- Set limits with love. Many parents complain that their teens are rarely home once they begin to drive or work. Remember you are the parent and need to set a positive tone for your household, including having expectations for behavior, chores, curfew, etc.
- Be mindful of warning signs of teen depression and seek professional help if needed. Adolescence is often a time of turmoil which is exaggerated by the multitude of changes that go along with parental divorce. If your teen exhibits any of the warning signs detailed above for more than a few weeks, you are wise to seek professional help.
Experts agree that friends, school, extracurricular activities, and jobs are all crucial to a teenager’s well-being. Being flexible in your parenting schedule allows your teen to enjoy the things that are essential for his or her life. Operating from a mindset that they need balance in their life will serve as a protective factor during the whirlwind of adolescence. Your teen might end up feeling disappointed or resentful if you try to get them to adhere to your expectations or you’re rigid.
According to divorce and co-parenting expert Rosalind Sedacca, if you’ve built a healthy foundation with your teenager prior to your divorce, it’s likely that they’ll be resilient and adjust to your breakup. When you take time to truly listen to your adolescent, they’ll be more likely to ask your advice when they have a problem. Sedacca writes: “How you handle this now will affect your long-term relationship with her. So, don’t stand on your soap-box. Show her your empathy, compassion, and the ability to turn the other cheek.”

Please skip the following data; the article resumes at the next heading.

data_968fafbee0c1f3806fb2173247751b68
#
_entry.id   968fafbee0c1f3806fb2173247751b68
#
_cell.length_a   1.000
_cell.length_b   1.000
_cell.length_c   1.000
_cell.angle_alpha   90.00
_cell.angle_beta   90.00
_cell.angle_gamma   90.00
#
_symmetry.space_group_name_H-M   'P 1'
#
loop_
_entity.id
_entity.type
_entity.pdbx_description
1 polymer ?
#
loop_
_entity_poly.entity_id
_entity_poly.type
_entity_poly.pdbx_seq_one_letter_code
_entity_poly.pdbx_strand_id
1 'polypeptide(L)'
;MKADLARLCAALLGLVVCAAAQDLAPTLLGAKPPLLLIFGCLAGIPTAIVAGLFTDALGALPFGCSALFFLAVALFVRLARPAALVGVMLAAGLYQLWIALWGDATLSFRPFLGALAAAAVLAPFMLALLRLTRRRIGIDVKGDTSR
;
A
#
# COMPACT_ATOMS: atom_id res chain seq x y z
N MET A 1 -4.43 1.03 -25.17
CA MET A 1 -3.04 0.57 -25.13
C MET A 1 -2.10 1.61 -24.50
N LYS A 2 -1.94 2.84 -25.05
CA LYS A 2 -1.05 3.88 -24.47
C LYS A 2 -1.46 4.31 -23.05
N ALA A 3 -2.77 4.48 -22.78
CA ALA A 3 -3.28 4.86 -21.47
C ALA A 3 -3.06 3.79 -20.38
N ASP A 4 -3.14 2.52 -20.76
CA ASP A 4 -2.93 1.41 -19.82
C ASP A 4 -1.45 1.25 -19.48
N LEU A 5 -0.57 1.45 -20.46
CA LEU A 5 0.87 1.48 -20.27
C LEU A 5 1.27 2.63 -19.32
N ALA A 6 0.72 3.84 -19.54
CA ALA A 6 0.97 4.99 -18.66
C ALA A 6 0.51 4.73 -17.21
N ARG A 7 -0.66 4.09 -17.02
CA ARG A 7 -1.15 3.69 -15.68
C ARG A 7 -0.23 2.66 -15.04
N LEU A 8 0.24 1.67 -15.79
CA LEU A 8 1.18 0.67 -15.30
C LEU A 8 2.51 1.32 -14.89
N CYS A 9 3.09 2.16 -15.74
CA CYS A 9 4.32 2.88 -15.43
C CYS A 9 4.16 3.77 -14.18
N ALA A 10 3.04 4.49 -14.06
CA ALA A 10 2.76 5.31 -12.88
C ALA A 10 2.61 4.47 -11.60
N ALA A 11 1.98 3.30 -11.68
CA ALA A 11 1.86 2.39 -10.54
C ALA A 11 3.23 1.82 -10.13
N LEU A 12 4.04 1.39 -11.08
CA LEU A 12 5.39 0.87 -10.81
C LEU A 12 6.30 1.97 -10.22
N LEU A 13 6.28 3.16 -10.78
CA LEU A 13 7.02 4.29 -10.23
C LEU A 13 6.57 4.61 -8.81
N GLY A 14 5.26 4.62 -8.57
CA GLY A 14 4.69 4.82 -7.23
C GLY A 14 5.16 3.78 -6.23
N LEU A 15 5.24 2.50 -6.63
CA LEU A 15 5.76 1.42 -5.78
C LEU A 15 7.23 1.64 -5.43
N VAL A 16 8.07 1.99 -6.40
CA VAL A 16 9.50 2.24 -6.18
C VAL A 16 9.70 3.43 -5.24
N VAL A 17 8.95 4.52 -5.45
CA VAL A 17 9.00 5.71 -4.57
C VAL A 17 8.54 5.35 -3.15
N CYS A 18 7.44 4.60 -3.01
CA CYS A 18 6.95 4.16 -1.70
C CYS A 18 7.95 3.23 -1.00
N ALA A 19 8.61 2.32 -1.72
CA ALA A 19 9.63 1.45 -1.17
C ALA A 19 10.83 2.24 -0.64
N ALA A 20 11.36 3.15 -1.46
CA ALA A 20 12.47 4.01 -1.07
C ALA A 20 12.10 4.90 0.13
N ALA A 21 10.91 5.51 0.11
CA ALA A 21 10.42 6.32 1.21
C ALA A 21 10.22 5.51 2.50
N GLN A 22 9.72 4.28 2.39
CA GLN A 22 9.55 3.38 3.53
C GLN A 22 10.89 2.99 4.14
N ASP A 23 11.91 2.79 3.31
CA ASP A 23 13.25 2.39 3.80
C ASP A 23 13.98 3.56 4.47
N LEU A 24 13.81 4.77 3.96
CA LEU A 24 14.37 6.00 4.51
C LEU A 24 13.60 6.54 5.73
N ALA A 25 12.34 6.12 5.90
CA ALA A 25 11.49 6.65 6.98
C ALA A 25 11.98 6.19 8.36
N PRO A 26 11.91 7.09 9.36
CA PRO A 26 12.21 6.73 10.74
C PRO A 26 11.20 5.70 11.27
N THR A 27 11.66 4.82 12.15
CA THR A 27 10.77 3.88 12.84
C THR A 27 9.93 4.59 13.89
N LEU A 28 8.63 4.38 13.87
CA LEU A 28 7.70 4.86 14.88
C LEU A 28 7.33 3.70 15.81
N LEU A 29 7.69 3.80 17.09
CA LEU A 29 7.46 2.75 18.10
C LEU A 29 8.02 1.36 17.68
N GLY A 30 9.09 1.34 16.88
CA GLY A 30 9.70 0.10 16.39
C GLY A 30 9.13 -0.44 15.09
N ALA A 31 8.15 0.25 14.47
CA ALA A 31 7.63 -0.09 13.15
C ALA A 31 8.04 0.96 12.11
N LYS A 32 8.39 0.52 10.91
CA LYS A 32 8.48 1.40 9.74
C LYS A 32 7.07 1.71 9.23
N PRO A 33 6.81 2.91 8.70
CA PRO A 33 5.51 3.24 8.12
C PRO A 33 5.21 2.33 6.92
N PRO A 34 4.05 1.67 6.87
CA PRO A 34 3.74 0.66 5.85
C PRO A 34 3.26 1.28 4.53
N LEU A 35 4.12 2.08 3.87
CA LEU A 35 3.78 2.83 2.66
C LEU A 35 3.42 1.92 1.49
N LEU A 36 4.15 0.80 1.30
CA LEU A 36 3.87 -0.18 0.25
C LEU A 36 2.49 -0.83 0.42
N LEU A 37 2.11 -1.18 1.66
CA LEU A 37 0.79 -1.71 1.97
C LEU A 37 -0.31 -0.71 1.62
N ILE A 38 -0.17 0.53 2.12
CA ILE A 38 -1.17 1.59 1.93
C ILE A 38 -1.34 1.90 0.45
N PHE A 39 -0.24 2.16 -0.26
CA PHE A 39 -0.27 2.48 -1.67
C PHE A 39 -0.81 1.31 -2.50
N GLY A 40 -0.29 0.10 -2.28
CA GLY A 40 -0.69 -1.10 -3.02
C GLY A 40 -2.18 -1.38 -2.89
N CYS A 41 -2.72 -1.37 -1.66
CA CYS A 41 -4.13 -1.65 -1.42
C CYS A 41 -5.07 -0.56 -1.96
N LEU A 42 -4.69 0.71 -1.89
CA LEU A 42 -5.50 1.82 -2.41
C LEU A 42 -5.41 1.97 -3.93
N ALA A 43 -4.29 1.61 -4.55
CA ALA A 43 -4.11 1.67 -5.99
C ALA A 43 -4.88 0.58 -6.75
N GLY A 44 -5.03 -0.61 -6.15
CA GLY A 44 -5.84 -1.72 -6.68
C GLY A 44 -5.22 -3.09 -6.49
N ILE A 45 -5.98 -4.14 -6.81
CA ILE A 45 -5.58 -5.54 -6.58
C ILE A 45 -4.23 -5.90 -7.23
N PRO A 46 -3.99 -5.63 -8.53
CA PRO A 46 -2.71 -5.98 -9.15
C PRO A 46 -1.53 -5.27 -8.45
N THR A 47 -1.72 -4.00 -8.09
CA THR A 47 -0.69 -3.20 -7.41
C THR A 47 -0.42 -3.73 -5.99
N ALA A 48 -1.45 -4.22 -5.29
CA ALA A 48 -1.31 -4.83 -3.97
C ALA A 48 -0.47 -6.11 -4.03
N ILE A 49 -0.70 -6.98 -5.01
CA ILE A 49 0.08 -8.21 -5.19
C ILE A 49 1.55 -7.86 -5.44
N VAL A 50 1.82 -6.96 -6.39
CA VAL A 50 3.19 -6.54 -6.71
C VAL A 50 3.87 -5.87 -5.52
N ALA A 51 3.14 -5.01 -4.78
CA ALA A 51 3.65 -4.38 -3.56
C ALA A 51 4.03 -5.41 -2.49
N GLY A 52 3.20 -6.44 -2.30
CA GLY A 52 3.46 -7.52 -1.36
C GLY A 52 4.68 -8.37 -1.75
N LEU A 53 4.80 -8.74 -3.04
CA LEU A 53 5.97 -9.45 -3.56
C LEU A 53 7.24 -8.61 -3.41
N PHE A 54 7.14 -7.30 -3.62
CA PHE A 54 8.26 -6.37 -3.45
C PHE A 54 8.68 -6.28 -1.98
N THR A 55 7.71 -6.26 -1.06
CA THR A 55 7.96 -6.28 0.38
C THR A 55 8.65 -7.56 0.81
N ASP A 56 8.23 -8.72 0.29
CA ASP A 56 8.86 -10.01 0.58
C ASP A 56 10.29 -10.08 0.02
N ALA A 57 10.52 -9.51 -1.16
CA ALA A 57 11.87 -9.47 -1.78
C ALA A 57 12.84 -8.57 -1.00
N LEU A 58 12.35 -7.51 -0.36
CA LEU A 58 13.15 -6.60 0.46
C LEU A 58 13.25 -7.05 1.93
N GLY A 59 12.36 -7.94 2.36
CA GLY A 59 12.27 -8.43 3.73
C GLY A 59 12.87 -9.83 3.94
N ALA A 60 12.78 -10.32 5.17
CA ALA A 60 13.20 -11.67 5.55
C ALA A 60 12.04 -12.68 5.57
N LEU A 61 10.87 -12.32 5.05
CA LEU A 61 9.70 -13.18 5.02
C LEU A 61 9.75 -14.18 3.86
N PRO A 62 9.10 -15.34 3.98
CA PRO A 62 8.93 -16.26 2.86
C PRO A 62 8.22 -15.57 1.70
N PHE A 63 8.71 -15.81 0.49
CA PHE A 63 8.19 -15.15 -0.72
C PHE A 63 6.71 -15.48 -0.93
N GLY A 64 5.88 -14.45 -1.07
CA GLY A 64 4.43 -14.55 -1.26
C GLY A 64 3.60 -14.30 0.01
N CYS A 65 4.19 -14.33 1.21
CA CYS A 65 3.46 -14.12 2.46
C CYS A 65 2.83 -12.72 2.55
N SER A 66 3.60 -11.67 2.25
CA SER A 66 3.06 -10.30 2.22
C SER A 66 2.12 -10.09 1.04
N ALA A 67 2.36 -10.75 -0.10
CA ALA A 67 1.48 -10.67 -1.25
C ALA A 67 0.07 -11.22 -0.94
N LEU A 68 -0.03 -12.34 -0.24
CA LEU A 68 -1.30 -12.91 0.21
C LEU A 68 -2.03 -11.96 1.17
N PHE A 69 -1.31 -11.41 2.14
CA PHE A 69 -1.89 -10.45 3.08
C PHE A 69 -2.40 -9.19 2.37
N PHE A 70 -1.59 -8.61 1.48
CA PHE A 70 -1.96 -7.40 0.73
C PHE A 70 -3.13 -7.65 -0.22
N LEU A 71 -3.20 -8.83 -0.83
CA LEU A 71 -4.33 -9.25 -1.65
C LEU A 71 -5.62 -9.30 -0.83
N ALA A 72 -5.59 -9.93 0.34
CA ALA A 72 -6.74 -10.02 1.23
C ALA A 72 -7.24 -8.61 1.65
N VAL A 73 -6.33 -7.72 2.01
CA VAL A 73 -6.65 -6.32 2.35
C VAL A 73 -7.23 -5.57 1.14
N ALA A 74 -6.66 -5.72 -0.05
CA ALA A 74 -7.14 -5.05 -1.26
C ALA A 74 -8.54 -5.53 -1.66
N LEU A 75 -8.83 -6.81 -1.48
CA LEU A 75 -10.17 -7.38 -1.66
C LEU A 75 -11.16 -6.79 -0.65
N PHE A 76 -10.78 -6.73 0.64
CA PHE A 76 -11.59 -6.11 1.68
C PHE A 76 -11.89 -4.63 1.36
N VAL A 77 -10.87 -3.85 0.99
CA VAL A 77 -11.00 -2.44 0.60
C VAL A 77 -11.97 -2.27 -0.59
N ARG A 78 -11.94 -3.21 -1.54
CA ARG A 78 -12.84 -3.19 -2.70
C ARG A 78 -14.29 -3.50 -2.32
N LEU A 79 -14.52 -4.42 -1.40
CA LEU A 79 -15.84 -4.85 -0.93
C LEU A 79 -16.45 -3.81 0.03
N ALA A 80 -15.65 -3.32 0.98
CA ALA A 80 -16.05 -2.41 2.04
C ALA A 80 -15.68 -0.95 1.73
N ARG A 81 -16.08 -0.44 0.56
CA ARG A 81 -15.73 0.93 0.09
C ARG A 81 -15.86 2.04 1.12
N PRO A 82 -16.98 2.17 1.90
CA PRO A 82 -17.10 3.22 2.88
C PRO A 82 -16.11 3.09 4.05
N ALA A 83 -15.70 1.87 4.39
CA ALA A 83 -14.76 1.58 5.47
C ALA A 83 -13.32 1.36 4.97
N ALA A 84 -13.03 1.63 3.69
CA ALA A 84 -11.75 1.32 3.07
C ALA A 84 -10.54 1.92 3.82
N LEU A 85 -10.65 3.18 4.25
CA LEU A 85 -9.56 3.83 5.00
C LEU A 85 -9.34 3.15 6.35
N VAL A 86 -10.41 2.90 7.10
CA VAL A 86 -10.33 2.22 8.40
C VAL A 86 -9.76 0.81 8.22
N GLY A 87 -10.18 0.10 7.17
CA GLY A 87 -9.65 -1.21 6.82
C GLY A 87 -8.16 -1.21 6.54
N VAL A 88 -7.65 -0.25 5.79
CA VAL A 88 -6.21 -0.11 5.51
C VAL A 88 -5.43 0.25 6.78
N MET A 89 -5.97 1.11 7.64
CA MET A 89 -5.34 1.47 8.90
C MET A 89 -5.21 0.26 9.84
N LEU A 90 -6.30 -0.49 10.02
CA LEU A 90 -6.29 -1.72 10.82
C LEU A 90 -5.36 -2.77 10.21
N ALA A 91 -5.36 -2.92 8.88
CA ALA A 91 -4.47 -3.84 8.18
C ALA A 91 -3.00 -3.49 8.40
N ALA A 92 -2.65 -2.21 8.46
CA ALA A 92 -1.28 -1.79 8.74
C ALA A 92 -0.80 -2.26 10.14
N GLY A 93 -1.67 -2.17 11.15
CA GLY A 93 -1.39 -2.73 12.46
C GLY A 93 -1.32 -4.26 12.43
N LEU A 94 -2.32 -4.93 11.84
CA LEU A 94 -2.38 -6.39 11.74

During and after divorce, it’s important that both parents promote a healthy bond with their teenagers in order to nurture high self-esteem and resiliency. Showing your teen compassion and understanding won’t guarantee success every day but they’ll feel less stressed as a result. Be sure to establish an open dialogue with your teen so they can discuss the stresses in their life and brainstorm solutions with you.
Follow Terry on Facebook, Twitter, and movingpastdivorce.com where you can order her award-winning book Daughters of Divorce: Overcome the Legacy of Your Parents’ Divorce and Enjoy a Happy, Long-Lasting Relationship.